The travel writer cuts a familiar figure: a bookish wanderer, footloose with notepad and pen, scrambles up mountains and across cities “discovering.” He is bright, dashing and highly educated. He is white, middle-class and, often, British. Taming unruly lands with his civilised words, he shapes Western visions of far-flung places and those who live in them. Admirers call his writing evocative; critics call it neocolonial. Over the past two centuries, this figure often cast such a large shadow across travel writing that it seemed there was no room for others. But ideas of travel writing are changing. Readers want more diverse voices. And women are, and always have been, great explorers. Here are six of the best books about travel by female writers

Mary Kingsley was one of those formidable Victorian ladies who scythed through jungles with parasols and waded into swamps wearing long skirts, high collars and a necklace of leeches. For “Travels in West Africa”, published in 1897, Kingsley made her way across western and equatorial Africa, becoming the first European to enter parts of Gabon and the first woman to climb Mount Cameroon. Her writing is direct, practical and remarkably sanguine; after falling 15 feet onto nine 12-inch spikes in a game pit, she remarks: “It is at these times you realise the blessing of a good thick skirt.” Not only a great adventurer, she was also an eloquent admirer of West Africa who challenged many contemporary prejudices. For her, it was “a wall of dancing white, rainbow-gemmed surf playing on a shore of yellow sand”, “a great mangrove-watered bronze river” or “a vast aisle in some forest cathedral” saying always “Come back, come back, this is your home.”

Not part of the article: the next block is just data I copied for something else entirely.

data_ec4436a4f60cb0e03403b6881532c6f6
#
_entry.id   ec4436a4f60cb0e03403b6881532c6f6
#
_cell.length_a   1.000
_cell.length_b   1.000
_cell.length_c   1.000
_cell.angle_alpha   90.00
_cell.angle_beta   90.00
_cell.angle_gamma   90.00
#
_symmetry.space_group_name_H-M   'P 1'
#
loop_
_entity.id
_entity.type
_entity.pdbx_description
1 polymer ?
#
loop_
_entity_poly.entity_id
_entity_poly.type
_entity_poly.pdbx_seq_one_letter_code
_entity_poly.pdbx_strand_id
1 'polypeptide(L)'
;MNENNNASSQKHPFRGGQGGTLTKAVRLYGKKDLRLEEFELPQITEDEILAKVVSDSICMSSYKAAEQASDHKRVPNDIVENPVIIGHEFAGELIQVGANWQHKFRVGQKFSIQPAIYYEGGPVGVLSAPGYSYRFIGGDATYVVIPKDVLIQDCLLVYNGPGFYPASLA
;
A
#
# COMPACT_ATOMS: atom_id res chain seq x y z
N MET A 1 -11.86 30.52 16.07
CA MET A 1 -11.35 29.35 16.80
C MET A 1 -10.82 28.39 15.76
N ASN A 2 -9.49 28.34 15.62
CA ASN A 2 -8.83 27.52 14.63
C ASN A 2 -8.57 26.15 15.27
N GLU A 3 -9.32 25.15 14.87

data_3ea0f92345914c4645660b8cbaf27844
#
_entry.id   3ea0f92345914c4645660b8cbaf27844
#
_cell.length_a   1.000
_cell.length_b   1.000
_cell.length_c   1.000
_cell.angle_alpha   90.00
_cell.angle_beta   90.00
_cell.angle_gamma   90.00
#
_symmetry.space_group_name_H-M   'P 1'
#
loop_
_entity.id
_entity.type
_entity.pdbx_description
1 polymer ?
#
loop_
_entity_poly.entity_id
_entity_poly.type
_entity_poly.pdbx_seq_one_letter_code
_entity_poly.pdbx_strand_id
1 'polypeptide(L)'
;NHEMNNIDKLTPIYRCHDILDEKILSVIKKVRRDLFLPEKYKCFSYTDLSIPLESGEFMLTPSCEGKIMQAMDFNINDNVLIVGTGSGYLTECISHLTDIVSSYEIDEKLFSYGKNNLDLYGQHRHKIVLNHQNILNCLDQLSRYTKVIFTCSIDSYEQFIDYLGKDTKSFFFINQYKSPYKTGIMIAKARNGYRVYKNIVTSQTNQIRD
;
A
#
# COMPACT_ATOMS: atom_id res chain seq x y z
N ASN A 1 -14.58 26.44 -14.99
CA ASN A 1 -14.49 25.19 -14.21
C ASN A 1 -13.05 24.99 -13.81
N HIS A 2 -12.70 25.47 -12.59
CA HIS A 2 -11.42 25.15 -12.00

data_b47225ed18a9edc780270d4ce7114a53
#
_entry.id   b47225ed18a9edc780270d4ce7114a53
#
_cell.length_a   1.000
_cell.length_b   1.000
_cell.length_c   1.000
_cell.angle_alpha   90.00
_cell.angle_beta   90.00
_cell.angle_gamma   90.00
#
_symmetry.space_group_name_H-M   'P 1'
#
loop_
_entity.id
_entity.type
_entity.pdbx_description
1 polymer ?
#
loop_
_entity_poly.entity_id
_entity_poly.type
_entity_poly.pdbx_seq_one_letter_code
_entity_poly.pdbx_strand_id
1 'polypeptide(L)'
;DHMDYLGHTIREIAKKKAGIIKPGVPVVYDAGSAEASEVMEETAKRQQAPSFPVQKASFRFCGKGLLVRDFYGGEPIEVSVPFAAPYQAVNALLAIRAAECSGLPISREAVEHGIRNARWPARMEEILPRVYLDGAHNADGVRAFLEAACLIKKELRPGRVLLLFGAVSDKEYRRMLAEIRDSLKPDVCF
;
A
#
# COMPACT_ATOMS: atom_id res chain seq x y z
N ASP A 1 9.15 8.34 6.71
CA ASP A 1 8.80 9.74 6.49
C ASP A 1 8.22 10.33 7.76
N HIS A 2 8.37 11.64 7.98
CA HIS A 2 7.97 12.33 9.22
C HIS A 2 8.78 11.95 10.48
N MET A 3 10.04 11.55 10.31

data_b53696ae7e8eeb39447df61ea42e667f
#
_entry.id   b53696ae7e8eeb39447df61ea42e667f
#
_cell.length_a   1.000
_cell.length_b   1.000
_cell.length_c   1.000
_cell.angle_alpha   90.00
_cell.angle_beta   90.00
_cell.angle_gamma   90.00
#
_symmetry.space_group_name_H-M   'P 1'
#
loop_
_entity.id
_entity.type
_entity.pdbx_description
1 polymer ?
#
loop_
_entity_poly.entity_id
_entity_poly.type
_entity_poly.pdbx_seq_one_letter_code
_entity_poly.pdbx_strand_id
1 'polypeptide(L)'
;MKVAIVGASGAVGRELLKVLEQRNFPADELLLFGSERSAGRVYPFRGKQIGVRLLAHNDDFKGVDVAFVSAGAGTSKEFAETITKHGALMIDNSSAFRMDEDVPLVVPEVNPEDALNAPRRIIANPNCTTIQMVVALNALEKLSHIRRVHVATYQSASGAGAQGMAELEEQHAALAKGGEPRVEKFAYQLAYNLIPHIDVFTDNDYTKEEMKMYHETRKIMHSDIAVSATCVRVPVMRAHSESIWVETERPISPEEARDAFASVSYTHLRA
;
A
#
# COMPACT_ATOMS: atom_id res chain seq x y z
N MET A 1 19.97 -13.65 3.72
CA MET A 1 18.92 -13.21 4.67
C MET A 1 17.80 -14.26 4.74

Source : Economist